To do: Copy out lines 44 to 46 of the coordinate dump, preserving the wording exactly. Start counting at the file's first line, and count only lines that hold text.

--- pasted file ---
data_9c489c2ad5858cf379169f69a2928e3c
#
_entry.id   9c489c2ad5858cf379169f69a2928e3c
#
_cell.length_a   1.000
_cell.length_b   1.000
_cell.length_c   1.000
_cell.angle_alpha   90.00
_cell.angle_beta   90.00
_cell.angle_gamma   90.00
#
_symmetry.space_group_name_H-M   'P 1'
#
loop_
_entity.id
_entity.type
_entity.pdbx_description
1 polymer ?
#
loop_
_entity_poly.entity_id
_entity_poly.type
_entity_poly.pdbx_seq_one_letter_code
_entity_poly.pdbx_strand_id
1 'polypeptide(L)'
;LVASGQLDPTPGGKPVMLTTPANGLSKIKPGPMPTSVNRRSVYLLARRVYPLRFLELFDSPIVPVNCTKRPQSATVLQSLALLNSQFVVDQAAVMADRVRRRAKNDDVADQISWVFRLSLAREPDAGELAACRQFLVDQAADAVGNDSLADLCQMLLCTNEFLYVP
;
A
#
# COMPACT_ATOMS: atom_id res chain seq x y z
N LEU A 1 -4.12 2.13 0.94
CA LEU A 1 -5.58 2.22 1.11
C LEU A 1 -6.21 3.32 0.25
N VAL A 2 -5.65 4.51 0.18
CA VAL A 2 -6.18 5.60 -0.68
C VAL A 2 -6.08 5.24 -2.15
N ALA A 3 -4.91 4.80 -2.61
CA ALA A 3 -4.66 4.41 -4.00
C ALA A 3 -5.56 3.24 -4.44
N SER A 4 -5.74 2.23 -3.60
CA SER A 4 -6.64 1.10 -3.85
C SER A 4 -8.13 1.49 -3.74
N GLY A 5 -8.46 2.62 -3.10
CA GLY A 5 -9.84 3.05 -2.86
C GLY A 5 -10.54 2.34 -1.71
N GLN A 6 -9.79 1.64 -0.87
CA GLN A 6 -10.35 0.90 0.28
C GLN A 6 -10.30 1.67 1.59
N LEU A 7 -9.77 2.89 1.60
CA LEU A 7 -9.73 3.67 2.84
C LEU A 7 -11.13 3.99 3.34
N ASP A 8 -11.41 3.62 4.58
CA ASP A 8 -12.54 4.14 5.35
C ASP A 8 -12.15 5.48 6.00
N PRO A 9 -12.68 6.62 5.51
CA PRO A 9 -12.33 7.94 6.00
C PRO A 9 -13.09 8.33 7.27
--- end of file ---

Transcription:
CA GLY A 5 -9.84 3.05 -2.86
C GLY A 5 -10.54 2.34 -1.71
N GLN A 6 -9.79 1.64 -0.87